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Idaho Fire Incident Map

Tuesday, July 7, 2015

Eastern Idaho Interagency Fire Center Fire Update

IDAHO FALLS, ID:  The past very warm holiday weekend did not produce a significant number of wildfires in eastern Idaho.  EIIFC resources responded to seven fires on July 4th and 5th. 

Cartier                                2.0 acres          West of Rexburg, ID              Pallet / Party fire
           Bingham County Assist      1.0 acre            West of Blackfoot, ID           Fireworks
Lava                                    0.1 acre            Lava, ID                                Fireworks
Numbers Hill                      0.1 acre           Arco, ID                                 Fireworks
Kendall Canyon                  0.1 acre           NE of Soda Springs, ID        Abandoned campfire
Big Canyon                        0.1 acre            NE of Soda Springs, ID         Abandoned campfire
Hollows                             0.25 acre          Paris, ID                                  Abandoned campfire
The most important message from these events is that they were all human caused and preventable but were controlled and contained at very small acreages.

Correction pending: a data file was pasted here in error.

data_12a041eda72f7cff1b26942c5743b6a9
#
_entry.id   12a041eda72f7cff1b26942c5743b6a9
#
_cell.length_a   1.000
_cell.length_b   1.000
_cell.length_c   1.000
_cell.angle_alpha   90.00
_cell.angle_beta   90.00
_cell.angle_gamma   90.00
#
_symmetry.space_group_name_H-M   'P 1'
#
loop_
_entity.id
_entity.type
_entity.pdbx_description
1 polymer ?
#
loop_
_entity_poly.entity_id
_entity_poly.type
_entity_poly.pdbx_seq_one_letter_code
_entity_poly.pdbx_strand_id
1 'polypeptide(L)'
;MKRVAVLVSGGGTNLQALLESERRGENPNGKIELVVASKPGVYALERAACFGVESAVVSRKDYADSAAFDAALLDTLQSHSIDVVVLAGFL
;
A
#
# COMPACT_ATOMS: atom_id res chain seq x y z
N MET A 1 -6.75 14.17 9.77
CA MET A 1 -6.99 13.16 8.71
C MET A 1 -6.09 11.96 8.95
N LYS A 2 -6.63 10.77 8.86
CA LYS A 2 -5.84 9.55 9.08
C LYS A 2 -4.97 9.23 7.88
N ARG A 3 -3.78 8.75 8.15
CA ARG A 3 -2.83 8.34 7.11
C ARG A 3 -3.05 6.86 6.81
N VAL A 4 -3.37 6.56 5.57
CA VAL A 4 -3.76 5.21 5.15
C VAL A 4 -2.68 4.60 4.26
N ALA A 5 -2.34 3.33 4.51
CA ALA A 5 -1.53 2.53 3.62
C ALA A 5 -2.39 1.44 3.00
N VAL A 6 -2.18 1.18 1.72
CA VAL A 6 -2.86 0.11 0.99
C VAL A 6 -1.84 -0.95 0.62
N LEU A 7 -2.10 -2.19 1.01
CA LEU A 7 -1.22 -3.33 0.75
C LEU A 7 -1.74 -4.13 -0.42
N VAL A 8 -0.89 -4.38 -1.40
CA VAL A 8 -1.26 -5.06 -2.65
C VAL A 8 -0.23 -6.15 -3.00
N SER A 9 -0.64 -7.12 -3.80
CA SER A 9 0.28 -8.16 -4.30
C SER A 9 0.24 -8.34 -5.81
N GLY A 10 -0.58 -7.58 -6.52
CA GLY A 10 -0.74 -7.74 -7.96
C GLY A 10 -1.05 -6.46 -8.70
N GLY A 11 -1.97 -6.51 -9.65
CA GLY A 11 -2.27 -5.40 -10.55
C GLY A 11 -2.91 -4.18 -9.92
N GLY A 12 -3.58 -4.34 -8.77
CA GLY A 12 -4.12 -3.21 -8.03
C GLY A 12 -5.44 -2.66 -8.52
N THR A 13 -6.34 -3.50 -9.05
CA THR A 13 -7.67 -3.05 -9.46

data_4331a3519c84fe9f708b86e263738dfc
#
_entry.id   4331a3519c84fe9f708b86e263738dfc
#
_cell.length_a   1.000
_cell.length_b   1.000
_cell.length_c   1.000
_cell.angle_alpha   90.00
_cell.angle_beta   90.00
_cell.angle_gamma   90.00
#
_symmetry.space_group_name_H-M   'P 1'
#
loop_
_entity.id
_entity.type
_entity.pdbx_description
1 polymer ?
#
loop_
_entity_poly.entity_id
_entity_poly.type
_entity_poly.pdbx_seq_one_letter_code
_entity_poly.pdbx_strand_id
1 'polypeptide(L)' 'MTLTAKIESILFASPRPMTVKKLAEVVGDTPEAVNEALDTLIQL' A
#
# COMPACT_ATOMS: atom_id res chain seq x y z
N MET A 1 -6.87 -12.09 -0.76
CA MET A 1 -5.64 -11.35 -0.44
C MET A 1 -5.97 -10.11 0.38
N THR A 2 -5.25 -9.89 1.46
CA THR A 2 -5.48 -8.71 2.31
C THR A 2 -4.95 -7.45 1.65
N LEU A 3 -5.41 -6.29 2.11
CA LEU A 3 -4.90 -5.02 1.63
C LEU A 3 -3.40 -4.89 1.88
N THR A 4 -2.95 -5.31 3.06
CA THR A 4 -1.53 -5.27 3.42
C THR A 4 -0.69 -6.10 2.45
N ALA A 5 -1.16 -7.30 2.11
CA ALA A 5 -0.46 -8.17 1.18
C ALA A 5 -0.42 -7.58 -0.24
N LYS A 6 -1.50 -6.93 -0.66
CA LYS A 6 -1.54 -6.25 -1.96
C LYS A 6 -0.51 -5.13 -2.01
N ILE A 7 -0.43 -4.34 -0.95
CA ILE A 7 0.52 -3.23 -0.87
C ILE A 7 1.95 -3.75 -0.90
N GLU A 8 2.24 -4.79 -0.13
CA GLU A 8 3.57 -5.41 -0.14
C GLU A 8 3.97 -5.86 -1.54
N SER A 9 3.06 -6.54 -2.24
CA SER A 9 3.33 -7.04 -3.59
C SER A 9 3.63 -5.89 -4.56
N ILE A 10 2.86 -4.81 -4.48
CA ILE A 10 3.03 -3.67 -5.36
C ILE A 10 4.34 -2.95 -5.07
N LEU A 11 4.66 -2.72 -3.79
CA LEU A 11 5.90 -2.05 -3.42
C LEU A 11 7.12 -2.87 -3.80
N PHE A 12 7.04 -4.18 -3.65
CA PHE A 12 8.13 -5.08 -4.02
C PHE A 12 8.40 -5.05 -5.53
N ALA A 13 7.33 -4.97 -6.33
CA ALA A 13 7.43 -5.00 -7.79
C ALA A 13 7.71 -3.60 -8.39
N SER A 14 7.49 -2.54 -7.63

Pallet fires are gaining popularity when groups get together.  These are usually large fires and require a large cleared area.  Due to their size they can spread ash and embers outside of normal fire pits and rings.  Pallet fires are prohibited on National Forest lands within the Caribou-Targhee National Forest.  The reason for the prohibition is the residual nails, screws and metal hardware that can cause damage to vehicle tires.  During fire season these types of fires can easily start a wildfire due to their size and location. 
Cartier Fire
Fireworks are always a concern during hot dry weather especially when flashy fuels are available and nearby.  Fireworks are prohibited on National Forest and Public Lands.   Exploding targets and tracer ammunition are also prohibited.  Violation of these orders can bring hefty fines and/or other penalties. 
Abandoned campfires are always a concern.  Make sure your fire is out, “dead out,” before you leave it.     
Individuals who start a wildfire can be held liable for the suppression and rehabilitation costs as well as damages.
To date in 2015, EIIFC resources have responded to 21 fires which have burned 289 acres.  The largest fire so far was the 147 acre Indian Creek Fire which started near Dubois, ID.  Only six of the fires were caused by lightning, and they account for less than 3 acres total. 
Follow the Caribou-Targhee National Forest and Idaho Falls District BLM on Twitter:  @Caribou_Targhee and @BLMIdahoFire (look for #BLMIFDFire).